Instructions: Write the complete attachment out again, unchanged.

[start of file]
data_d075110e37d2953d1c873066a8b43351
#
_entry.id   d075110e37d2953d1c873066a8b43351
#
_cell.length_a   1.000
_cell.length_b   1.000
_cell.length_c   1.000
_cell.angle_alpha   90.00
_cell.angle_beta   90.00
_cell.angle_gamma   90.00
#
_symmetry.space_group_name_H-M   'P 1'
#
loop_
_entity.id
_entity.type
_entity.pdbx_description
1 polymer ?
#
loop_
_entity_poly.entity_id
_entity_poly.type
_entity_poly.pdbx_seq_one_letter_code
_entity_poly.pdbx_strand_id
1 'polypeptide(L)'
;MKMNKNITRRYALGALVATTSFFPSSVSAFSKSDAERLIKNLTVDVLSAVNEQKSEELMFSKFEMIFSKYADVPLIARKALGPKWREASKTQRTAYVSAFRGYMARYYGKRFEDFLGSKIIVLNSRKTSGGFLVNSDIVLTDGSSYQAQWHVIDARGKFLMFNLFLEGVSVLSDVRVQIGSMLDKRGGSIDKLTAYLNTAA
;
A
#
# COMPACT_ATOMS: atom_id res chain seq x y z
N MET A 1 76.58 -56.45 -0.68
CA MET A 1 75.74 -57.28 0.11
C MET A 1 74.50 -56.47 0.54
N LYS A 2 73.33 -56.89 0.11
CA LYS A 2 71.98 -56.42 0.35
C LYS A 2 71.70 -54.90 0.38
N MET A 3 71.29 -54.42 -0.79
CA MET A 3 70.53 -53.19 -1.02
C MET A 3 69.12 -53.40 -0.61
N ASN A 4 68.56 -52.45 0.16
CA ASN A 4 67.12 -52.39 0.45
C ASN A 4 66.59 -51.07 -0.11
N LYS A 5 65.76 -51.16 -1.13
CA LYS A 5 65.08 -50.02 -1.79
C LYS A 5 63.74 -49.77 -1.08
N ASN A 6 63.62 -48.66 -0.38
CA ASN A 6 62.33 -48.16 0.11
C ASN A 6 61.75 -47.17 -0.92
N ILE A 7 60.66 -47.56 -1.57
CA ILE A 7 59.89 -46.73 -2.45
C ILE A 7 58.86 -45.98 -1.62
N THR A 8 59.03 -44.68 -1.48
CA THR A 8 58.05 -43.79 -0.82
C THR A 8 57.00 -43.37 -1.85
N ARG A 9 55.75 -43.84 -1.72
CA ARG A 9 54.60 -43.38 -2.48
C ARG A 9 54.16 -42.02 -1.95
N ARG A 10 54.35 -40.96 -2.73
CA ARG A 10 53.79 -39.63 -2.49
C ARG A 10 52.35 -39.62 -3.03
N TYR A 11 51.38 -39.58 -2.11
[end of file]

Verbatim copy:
data_d075110e37d2953d1c873066a8b43351
#
_entry.id   d075110e37d2953d1c873066a8b43351
#
_cell.length_a   1.000
_cell.length_b   1.000
_cell.length_c   1.000
_cell.angle_alpha   90.00
_cell.angle_beta   90.00
_cell.angle_gamma   90.00
#
_symmetry.space_group_name_H-M   'P 1'
#
loop_
_entity.id
_entity.type
_entity.pdbx_description
1 polymer ?
#
loop_
_entity_poly.entity_id
_entity_poly.type
_entity_poly.pdbx_seq_one_letter_code
_entity_poly.pdbx_strand_id
1 'polypeptide(L)'
;MKMNKNITRRYALGALVATTSFFPSSVSAFSKSDAERLIKNLTVDVLSAVNEQKSEELMFSKFEMIFSKYADVPLIARKALGPKWREASKTQRTAYVSAFRGYMARYYGKRFEDFLGSKIIVLNSRKTSGGFLVNSDIVLTDGSSYQAQWHVIDARGKFLMFNLFLEGVSVLSDVRVQIGSMLDKRGGSIDKLTAYLNTAA
;
A
#
# COMPACT_ATOMS: atom_id res chain seq x y z
N MET A 1 76.58 -56.45 -0.68
CA MET A 1 75.74 -57.28 0.11
C MET A 1 74.50 -56.47 0.54
N LYS A 2 73.33 -56.89 0.11
CA LYS A 2 71.98 -56.42 0.35
C LYS A 2 71.70 -54.90 0.38
N MET A 3 71.29 -54.42 -0.79
CA MET A 3 70.53 -53.19 -1.02
C MET A 3 69.12 -53.40 -0.61
N ASN A 4 68.56 -52.45 0.16
CA ASN A 4 67.12 -52.39 0.45
C ASN A 4 66.59 -51.07 -0.11
N LYS A 5 65.76 -51.16 -1.13
CA LYS A 5 65.08 -50.02 -1.79
C LYS A 5 63.74 -49.77 -1.08
N ASN A 6 63.62 -48.66 -0.38
CA ASN A 6 62.33 -48.16 0.11
C ASN A 6 61.75 -47.17 -0.92
N ILE A 7 60.66 -47.56 -1.57
CA ILE A 7 59.89 -46.73 -2.45
C ILE A 7 58.86 -45.98 -1.62
N THR A 8 59.03 -44.68 -1.48
CA THR A 8 58.05 -43.79 -0.82
C THR A 8 57.00 -43.37 -1.85
N ARG A 9 55.75 -43.84 -1.72
CA ARG A 9 54.60 -43.38 -2.48
C ARG A 9 54.16 -42.02 -1.95
N ARG A 10 54.35 -40.96 -2.73
CA ARG A 10 53.79 -39.63 -2.49
C ARG A 10 52.35 -39.62 -3.03
N TYR A 11 51.38 -39.58 -2.11